A Whiskey Shortage is on the Horizon. Or is it? | Wine Enthusiast
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A Whiskey Shortage is on the Horizon. Or is it?

Is there going to be a whiskey shortage? Should we stock up now before it’s too late?

These are the questions I’ve been fielding lately, thanks to recent news stories about an impending whiskey-pocalypse. Concerned Wine Enthusiast readers have emailed. Even my cousin inquired at a family gathering, with a nervous eye flickering over to my dad’s liquor cabinet.

It seems there’s a panic every few months, whether it’s about a potential shortage of Bourbon or the end times for single-malt Scotch. Even some Japanese whiskies are getting harder to obtain. It’s no wonder everyone is worried.

To be fair, good whiskey takes time to age. Bourbon, for example, needs at least two years of barrel time before it can be labeled “straight Bourbon.” Most of my favorite Bourbons are aged considerably longer, often closer to six or eight years.

Producers like Buffalo Trace have attempted to manage expectations about how much Bourbon may be forthcoming in the years ahead.

And in the cool, damp environs of Scotland, whiskies take even longer to mature. There’s a reason that most premium single malts are aged 12 or 18 years before you see them—many for much longer.

In the meantime, we’re quaffing whiskey at an impressive rate. According to the Distilled Spirits Council of the United States (DISCUS), both Bourbon and single-malt Scotch saw increased sales in 2015. Bourbon volume, along with Tennessee whiskey and rye, is up 5.2%, while single-malt Scotch surged 13%.

The bottom line: We’re not going to run out of whiskey. However, some limited-supply bottlings will be hard to come by while the good stuff ages quietly in warehouses. If all you drink is Pappy Van Winkle Bourbon and 50-year-old, single-malt Scotch, then by all means, panic.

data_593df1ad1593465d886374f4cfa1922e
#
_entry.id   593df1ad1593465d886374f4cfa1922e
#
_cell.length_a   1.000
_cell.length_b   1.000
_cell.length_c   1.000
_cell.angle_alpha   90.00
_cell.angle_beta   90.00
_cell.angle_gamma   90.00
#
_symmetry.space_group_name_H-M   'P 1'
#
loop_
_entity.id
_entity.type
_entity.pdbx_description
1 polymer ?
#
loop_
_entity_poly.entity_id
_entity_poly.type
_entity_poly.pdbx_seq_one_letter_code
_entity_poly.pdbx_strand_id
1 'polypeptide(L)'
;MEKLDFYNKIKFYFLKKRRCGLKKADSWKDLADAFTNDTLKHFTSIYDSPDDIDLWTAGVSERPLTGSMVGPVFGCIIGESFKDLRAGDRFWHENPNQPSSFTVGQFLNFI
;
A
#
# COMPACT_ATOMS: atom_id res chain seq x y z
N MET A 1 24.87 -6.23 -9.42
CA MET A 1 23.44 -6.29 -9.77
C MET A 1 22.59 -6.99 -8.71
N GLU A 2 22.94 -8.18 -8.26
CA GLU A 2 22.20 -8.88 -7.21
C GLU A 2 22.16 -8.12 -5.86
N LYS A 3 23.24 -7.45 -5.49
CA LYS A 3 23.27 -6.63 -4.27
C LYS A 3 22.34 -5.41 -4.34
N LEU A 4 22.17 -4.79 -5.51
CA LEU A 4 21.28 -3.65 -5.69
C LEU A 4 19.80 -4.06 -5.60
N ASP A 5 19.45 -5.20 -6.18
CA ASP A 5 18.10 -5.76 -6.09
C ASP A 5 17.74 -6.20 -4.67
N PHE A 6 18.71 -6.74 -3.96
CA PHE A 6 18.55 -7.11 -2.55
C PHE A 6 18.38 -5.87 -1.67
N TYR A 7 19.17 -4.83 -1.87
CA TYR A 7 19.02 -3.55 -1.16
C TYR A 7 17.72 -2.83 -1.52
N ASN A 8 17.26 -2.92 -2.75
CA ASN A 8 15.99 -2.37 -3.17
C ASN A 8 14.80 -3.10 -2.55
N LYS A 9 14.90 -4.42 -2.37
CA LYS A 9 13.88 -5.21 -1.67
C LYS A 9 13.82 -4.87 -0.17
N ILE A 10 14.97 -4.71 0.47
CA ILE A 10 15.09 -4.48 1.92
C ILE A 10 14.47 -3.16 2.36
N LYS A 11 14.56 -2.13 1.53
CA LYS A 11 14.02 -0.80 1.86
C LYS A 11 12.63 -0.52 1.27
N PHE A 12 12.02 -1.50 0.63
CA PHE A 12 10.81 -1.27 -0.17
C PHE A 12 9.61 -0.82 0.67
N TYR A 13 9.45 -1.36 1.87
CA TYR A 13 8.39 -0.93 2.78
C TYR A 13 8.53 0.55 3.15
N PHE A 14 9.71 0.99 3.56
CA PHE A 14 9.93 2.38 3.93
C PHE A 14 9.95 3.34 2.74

But for the rest of the world, don’t worry. Plenty of other great options for whiskey lovers are out there—not all of them whiskey. Here are 10 bottles with familiar flavors to savor while you wait out the Great Whiskey-pocalypse.


These top-scoring bottles are neither traditional Bourbon nor single-malt Scotch, but they will satisfy those seeking a similar flavor profile.

George Dickel Barrel Select (USA; George A. Dickel & Co., Tullahoma, TN); $45, 95 points. Tennessee whiskey is a great alternative for Bourbon lovers, and it isn’t too precious to mix into cocktails. This bottling mixes caramel and burnt orange-peel flavors, finishing long with drying notes of cocoa, spice, vanilla and orange peel.

Lot No. 40 Canadian Rye Whiskey (Canada; Pernod Ricard USA, New York City); $45, 97 points. Canada’s whiskies have been quietly getting better and better, and this is one of its best right now. This full-bodied blended whiskey hits all the right notes, starting with plenty of rich caramel and oak on the nose and palate, plus touches of butterscotch, spicy cinnamon and clove. Sip it straight, or add a splash of sweet vermouth.